Reverse social engineering describes a situation in which the target or targets make the initial approach and offer the hacker the information that they want. Such a scenario may seem unlikely, but figures of authority particularly technical or social authority often receive vital personal information, such as user IDs and passwords, because they are above suspicion. For example, no Help Desk support worker would ask for a user ID or password from a caller; they solve problems without this information. Many users who have IT problems will volunteer these vital security elements to expedite a solution. The hacker does not even have to ask. Social engineering attacks are not reactive, as this scenario suggests.
A social engineering attack creates a situation, advertises a solution, and provides assistance when requested, perhaps as simply as in the following scenario:
A coworker hacker renames or moves a file so that the target thinks that it no longer exists. The hacker speculates that they can get the file back. The target, keen to get on with their work, or concerned that the loss of the information could be their own fault, leaps at this offer. The hacker states that this could only be done if they were to log on as the target. He or she may even say company policy prohibits this. The target will beg the hacker to log on as them and try to reinstate the file. Grudgingly, the hacker agrees, reinstates the original file, and steals the target’s user ID and password. He or she has even embellished their reputation such that they receive requests to assist other coworkers. This approach can bypass the regular IT support channels and make it easier for the hacker to remain unnoticed.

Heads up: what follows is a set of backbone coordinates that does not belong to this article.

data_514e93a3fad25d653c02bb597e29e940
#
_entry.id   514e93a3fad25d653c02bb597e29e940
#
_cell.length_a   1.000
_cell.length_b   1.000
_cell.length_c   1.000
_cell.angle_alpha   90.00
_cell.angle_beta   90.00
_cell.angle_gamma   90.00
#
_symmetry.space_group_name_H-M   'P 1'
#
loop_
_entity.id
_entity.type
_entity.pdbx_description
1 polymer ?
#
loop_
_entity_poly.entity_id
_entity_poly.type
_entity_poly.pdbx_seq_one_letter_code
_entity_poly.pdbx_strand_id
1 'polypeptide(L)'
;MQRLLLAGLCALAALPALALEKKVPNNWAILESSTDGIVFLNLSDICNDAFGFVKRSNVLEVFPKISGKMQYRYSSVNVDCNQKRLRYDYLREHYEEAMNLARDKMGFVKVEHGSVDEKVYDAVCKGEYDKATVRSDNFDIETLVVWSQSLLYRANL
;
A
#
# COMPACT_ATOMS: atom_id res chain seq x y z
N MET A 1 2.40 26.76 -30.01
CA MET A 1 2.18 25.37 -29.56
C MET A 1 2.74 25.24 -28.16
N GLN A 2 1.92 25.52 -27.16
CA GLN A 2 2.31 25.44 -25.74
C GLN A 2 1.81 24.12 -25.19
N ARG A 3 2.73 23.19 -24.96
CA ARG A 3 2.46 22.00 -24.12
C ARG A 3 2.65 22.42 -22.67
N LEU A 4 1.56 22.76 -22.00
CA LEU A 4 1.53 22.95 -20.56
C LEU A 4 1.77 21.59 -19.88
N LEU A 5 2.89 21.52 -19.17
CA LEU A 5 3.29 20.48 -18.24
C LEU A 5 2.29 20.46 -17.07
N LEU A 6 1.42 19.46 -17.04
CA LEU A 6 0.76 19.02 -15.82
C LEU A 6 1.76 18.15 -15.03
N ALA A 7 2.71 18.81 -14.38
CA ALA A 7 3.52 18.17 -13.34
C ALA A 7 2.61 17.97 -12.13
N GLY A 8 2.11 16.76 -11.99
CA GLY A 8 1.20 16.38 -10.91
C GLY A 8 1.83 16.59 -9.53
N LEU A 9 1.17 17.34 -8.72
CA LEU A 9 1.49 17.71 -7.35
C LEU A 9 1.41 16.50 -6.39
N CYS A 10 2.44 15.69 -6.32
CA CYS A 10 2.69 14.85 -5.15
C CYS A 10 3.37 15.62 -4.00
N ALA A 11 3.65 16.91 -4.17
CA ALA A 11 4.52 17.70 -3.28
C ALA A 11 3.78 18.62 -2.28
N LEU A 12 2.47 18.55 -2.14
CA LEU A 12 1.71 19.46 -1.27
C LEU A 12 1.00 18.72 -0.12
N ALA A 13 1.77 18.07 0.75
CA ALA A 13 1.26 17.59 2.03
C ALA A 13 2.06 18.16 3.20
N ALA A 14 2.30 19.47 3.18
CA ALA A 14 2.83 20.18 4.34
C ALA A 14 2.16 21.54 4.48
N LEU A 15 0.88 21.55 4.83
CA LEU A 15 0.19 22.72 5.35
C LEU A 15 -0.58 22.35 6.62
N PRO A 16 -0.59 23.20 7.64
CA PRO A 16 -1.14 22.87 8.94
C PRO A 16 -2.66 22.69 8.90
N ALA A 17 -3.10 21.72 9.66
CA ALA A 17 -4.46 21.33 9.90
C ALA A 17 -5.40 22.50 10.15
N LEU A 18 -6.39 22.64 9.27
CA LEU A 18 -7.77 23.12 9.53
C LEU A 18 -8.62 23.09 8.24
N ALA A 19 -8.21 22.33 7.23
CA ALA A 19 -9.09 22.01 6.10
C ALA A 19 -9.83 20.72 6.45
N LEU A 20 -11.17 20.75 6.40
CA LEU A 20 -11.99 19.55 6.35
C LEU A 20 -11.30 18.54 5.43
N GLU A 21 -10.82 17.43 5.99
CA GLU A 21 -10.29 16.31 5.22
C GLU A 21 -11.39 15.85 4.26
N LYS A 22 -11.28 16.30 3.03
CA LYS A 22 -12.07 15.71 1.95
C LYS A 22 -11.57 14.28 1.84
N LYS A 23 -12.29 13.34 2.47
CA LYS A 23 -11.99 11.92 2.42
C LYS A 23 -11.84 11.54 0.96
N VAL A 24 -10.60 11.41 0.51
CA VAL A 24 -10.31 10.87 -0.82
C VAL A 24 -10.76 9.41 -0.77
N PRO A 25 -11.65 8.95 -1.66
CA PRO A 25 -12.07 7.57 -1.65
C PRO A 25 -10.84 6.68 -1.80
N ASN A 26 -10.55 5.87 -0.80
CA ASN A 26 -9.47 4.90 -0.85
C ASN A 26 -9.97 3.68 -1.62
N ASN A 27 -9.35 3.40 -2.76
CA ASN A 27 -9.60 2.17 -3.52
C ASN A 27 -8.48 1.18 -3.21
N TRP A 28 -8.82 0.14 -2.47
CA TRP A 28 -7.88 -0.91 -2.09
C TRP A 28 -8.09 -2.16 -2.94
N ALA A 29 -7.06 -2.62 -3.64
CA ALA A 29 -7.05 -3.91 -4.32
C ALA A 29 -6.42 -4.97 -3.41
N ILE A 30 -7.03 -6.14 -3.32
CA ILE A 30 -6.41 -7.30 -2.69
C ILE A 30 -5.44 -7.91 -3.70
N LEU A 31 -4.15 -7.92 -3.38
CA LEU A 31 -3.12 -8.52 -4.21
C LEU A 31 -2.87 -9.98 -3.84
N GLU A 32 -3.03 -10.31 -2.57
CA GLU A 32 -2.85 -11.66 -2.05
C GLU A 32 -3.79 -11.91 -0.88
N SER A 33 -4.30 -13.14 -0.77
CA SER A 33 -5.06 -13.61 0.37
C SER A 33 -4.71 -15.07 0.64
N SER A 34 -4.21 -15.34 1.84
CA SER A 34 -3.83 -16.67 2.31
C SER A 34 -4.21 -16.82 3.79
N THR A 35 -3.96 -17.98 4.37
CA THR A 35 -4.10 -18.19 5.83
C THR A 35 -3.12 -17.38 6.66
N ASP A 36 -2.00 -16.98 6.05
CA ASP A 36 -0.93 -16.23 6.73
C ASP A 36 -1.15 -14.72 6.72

It is not always necessary to be familiar or even meet a target to use reverse social engineering. Imitating problems or issues using dialog boxes can be effective in a non-specific, reverse social engineering attack. The dialog box announces that there is a problem or that an update is necessary to continue. The dialog box offers a download to solve the problem. When the download is complete, the engineered problem disappears, and the user continues working, oblivious to the fact that they have breached security and downloaded a malware program.
- Theft of identity Hacker receives user ID and password from authorized user.
- Theft of information Hacker uses authorized user ID and password to gain access to company files.
- Download malware Hacker tricks a user into clicking a hyperlink or opening an attachment, thus infecting the company network.
- Download hacker’s software Hacker tricks a user into clicking a hyperlink or opening an attachment, thus downloading a hacker program, such as a mail engine, that uses company network resources.